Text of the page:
I have an employee who's consistently late for work. I've spoken to him about it, but it hasn't made any difference. He's a valued member of my team and this doesn't seem like a sackable offence. What can I do?
The question is, how much of a problem is this, as it might well be a sackable offence. If it's not causing any problems then
it probably isn't, but what I suspect happens is that when you have one member of staff turning up late, other people can then get annoyed about it and it does have a very real business impact.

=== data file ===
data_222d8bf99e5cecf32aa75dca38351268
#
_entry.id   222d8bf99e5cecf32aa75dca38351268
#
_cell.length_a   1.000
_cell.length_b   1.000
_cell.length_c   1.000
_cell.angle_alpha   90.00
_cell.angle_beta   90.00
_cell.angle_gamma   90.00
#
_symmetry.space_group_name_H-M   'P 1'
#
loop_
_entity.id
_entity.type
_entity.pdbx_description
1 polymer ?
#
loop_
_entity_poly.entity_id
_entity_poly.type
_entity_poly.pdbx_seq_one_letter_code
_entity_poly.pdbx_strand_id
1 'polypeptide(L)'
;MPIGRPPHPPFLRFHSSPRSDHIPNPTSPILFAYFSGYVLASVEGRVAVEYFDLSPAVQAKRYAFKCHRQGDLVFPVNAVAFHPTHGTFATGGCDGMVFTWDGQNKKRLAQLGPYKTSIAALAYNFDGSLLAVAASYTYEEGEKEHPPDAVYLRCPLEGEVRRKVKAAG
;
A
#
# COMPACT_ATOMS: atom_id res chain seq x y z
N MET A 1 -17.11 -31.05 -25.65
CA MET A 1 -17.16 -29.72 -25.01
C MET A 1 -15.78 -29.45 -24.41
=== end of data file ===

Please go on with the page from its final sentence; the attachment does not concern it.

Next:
Make sure you are using the right language when you approach this person, as telling somebody not to be late per se is not half as powerful as saying, "Because you were late this morning, Claire over there had to stay an extra half an hour." Couching it in these terms will hopefully get the person to start realising the impact they are having and start to change their behaviour.
If nothing changes, then this might become a sackable offence, as even if someone is very good at their job, if they are making everyone else bad at theirs, then sacking them might be perfectly valid. Think about the business consequences of their actions and point those out, because most people think that when they are late it does not really make any difference, but it usually does.
Deborah Meaden is author of Common Sense Rules (Random House, £7.99). Read more advice from Deborah Meaden.
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